11 by Clay Gentry
In Paul’s letters to the Thessalonians, two themes rise to the top of the list of those touched on most often: the coming day of the Lord and the need for the Thessalonians to work and earn their own living. I have often heard it said that these two issues are linked together. That is, some of the Thessalonians misunderstood Paul’s teaching about the day of the Lord, believing that His return was imminent, and therefore they had quit working. However, upon a closer examination of the text, a different picture begins to form that shows these two issues are not related and that idleness was always a problem within the church at Thessalonica.
The Thessalonians’ Misunderstanding of the Day of the Lord:
During Paul’s three weeks with the believers in Thessalonica, (Acts 17:1-10) he taught them the nature of the coming day of the Lord (2 Thessalonians 2:5). Paul continued his teaching on this topic and the resurrection in his first epistle (ref. 1 Thessalonians 4:13-18, 5:1-11). When Paul wrote his second epistle he addressed the subject again (2 Thessalonians 2:4-12) because there was some confusion regarding the coming day of the Lord. However, the confusion and misunderstanding was not that they believed that day of the Lord was forthcoming, but rather that it had already come. Read carefully 2 Thessalonians 2:1-3:
“Now concerning the coming of our Lord Jesus Christ and our being gathered together with Him, we ask you, brothers, not to be quickly shaken in mind or alarmed, either by a spirit or a spoken word, or a letter seeming to be from us, to the effect that the day of the Lord has come.”
The faith of some of the Thessalonians had been shaken because they had received a letter, which seemed to be from Paul, stating the exact opposite of what he had taught them (cf. 2 Timothy 2:16-18). Their focus was not that the day of the Lord was looming, they were afraid it had already passed and they had missed it! So, the idea that the Thessalonians misunderstood Paul’s teaching on the subject is not supported by the text.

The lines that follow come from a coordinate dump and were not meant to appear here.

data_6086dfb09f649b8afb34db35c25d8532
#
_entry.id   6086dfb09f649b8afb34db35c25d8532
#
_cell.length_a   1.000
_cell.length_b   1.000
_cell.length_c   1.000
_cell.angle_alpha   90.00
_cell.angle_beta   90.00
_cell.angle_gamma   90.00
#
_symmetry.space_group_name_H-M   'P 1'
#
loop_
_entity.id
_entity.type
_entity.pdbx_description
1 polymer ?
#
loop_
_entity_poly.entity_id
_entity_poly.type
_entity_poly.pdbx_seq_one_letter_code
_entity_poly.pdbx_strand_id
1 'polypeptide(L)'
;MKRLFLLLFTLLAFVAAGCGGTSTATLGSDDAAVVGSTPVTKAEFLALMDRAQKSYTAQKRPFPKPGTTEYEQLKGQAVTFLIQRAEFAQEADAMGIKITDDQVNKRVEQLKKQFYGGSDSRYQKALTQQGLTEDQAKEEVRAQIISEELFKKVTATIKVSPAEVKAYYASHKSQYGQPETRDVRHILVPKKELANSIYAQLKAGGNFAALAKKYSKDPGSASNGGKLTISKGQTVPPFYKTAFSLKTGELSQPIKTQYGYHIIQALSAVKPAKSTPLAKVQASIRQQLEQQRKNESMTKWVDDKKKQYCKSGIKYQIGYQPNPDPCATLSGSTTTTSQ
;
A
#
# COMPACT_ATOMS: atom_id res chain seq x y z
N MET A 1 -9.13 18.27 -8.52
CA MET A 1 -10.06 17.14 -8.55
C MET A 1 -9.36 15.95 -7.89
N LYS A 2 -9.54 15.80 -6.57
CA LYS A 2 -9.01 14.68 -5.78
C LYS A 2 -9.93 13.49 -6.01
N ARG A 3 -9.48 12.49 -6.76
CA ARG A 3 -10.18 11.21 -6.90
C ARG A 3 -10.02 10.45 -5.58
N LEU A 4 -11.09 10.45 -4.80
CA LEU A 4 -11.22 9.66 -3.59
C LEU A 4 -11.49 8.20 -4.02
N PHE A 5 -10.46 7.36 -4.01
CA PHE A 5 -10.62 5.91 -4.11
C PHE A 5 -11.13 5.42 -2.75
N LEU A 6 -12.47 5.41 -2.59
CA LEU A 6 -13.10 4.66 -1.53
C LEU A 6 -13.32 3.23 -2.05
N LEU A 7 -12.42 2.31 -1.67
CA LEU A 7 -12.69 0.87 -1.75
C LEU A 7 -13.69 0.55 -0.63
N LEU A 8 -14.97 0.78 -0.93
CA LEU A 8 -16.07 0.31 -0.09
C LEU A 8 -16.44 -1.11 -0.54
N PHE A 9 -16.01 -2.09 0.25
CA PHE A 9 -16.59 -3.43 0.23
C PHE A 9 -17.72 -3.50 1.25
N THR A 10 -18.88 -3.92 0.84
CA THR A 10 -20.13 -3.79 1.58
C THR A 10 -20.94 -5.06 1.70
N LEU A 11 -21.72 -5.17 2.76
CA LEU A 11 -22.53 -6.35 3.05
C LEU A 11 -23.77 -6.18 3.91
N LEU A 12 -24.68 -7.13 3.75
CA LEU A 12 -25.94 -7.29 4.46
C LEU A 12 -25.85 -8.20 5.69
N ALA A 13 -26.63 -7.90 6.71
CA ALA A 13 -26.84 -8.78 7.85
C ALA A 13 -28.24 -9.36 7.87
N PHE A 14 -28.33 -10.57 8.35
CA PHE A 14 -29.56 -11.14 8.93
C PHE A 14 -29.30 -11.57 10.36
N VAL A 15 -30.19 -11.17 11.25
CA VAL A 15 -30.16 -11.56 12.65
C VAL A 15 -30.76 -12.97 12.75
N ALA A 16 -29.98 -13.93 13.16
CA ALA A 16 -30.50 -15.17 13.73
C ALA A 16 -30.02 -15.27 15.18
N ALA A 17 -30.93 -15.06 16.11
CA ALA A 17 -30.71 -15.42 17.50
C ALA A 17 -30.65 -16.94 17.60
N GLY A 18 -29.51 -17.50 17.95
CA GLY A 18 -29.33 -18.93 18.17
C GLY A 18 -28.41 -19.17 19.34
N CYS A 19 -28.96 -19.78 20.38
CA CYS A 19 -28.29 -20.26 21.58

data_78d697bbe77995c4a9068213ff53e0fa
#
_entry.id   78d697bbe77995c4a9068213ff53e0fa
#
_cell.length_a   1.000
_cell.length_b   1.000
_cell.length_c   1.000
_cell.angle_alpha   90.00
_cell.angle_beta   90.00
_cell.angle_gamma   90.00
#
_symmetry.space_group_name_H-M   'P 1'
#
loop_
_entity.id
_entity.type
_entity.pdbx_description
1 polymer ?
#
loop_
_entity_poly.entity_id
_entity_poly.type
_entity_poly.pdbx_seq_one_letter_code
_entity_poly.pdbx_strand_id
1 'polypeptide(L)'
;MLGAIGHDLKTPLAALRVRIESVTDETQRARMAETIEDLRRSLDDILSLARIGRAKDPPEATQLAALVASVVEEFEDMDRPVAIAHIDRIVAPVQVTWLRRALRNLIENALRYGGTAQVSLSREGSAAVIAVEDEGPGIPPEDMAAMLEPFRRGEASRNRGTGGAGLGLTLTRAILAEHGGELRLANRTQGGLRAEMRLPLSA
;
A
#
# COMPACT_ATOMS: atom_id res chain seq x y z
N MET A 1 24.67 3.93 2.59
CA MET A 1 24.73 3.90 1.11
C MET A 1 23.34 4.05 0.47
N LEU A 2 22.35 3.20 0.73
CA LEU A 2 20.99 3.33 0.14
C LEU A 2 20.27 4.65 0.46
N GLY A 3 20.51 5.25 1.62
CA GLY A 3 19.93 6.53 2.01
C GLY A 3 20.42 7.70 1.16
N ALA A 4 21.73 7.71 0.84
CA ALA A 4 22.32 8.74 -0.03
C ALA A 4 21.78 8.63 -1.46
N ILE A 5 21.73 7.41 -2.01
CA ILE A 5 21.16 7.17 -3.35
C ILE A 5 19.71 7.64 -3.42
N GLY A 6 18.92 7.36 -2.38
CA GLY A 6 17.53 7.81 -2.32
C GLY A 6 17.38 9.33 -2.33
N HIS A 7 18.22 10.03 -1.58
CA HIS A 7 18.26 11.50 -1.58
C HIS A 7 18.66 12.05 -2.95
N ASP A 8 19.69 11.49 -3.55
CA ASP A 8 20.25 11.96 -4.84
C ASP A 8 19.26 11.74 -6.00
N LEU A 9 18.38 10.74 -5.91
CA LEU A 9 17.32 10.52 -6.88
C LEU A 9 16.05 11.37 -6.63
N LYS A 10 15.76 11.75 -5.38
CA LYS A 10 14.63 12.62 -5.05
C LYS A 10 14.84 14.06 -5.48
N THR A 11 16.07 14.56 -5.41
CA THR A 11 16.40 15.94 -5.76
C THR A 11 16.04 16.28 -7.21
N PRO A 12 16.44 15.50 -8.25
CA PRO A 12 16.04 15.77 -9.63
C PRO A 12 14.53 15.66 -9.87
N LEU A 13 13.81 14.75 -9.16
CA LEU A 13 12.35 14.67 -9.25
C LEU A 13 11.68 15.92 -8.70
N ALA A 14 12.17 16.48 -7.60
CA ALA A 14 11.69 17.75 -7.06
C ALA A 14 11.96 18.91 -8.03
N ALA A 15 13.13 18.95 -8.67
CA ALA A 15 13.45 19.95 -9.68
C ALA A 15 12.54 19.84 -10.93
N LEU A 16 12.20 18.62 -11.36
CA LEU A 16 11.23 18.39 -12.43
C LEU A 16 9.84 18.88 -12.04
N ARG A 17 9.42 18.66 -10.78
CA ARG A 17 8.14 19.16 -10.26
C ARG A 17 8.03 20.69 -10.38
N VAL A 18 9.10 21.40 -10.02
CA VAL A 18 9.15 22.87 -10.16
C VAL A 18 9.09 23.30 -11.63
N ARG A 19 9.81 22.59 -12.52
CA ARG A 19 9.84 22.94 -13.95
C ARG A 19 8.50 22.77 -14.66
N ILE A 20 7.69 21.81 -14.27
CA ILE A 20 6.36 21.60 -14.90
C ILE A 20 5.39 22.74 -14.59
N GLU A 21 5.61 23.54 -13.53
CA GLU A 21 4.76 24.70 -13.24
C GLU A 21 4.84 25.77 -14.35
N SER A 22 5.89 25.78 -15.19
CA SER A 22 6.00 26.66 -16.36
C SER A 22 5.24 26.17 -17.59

Paul’s Pleas for the Thessalonians to Work
Within the church of the Thessalonians there was a segment that worked hard to avoid work. During Paul’s three week stay with them (ref. Acts 17:1-10) he taught them that as Christians, they were “to aspire to live quietly, and to mind their own affairs, and to work with their hands.” (1 Thessalonians 4:11) And, “If anyone is not willing to work, let him not eat” (2 Thessalonians 3:10).
Paul also addressed this issue in his first epistle, reminding them of what he had taught them (1 Thessalonians 4:11) and commanding that those who were still idle should be “admonish[ed]” by the church (1 Thessalonians 5:14).
By the time Paul wrote his second epistle, the problem of idleness was still not resolved (2 Thessalonians 3:11). Therefore, the situation called for Paul’s strongest words on the issue:
“Now we command you, brothers, in the name of our Lord Jesus Christ, that you keep away from any brother who is walking in idleness and not in accord with the tradition that you received from us. For we hear that some among you walk in idleness, not busy at work, but busybodies. Now such persons we command and encourage in the Lord Jesus Christ to do their work quietly and to earn their own living.” (2 Thessalonians 3:6, 11-12)
Why does Paul tell the church to “keep away” from idle brethren? Because of their hardheartedness toward apostolic authority. Paul has repeatedly taught the Thessalonians to work and earn their own living but, there were some who simply refused to heed his teaching and remained idle. The end result was that the church was to “keep away” from, or “withdraw” themselves, from such rebellious people.
So what did we learn? The Thessalonians’ misunderstanding about the coming day of the Lord was not that it was eminent; rather, they their faith had been shaken, believing that it had already passed. This misunderstanding did not have any bearing on the idleness of some in the church. Rather, this had been an issue among the believers there in Thessalonica from the very beginning of Paul’s ministry there.
It’s my hope that this short study has helped further you knowledge and application of the scriptures and especially the church of the Thessalonians.